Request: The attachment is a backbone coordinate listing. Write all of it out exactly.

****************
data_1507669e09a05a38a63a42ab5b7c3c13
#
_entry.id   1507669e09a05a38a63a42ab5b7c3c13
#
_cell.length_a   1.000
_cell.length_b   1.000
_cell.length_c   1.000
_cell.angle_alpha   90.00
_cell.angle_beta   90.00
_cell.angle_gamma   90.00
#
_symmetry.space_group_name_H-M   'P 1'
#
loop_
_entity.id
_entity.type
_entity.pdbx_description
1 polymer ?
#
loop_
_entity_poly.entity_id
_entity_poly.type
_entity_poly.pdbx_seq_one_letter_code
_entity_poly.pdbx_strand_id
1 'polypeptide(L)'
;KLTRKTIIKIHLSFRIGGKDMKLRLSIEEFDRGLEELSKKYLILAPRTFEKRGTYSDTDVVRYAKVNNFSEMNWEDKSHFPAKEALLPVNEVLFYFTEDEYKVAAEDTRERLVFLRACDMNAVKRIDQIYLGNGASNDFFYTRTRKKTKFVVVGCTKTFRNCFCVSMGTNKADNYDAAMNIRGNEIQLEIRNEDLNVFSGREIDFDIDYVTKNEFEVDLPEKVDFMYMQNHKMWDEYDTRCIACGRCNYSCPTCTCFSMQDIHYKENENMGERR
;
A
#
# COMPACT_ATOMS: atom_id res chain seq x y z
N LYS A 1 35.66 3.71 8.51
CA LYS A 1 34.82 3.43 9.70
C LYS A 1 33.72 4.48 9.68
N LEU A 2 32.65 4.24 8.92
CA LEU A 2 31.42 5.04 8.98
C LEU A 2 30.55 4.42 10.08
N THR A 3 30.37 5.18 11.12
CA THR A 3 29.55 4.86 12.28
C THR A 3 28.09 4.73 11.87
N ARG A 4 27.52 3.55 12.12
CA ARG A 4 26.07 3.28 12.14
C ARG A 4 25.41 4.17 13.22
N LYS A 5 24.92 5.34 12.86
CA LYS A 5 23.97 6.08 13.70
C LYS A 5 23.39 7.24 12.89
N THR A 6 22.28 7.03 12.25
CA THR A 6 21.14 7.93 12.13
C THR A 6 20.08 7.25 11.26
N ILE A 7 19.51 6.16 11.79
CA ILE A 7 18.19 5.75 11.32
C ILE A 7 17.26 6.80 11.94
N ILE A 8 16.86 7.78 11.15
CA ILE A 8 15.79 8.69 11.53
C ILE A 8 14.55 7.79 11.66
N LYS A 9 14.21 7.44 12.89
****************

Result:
data_1507669e09a05a38a63a42ab5b7c3c13
#
_entry.id   1507669e09a05a38a63a42ab5b7c3c13
#
_cell.length_a   1.000
_cell.length_b   1.000
_cell.length_c   1.000
_cell.angle_alpha   90.00
_cell.angle_beta   90.00
_cell.angle_gamma   90.00
#
_symmetry.space_group_name_H-M   'P 1'
#
loop_
_entity.id
_entity.type
_entity.pdbx_description
1 polymer ?
#
loop_
_entity_poly.entity_id
_entity_poly.type
_entity_poly.pdbx_seq_one_letter_code
_entity_poly.pdbx_strand_id
1 'polypeptide(L)'
;KLTRKTIIKIHLSFRIGGKDMKLRLSIEEFDRGLEELSKKYLILAPRTFEKRGTYSDTDVVRYAKVNNFSEMNWEDKSHFPAKEALLPVNEVLFYFTEDEYKVAAEDTRERLVFLRACDMNAVKRIDQIYLGNGASNDFFYTRTRKKTKFVVVGCTKTFRNCFCVSMGTNKADNYDAAMNIRGNEIQLEIRNEDLNVFSGREIDFDIDYVTKNEFEVDLPEKVDFMYMQNHKMWDEYDTRCIACGRCNYSCPTCTCFSMQDIHYKENENMGERR
;
A
#
# COMPACT_ATOMS: atom_id res chain seq x y z
N LYS A 1 35.66 3.71 8.51
CA LYS A 1 34.82 3.43 9.70
C LYS A 1 33.72 4.48 9.68
N LEU A 2 32.65 4.24 8.92
CA LEU A 2 31.42 5.04 8.98
C LEU A 2 30.55 4.42 10.08
N THR A 3 30.37 5.18 11.12
CA THR A 3 29.55 4.86 12.28
C THR A 3 28.09 4.73 11.87
N ARG A 4 27.52 3.55 12.12
CA ARG A 4 26.07 3.28 12.14
C ARG A 4 25.41 4.17 13.22
N LYS A 5 24.92 5.34 12.86
CA LYS A 5 23.97 6.08 13.70
C LYS A 5 23.39 7.24 12.89
N THR A 6 22.28 7.03 12.25
CA THR A 6 21.14 7.93 12.13
C THR A 6 20.08 7.25 11.26
N ILE A 7 19.51 6.16 11.79
CA ILE A 7 18.19 5.75 11.32
C ILE A 7 17.26 6.80 11.94
N ILE A 8 16.86 7.78 11.15
CA ILE A 8 15.79 8.69 11.53
C ILE A 8 14.55 7.79 11.66
N LYS A 9 14.21 7.44 12.89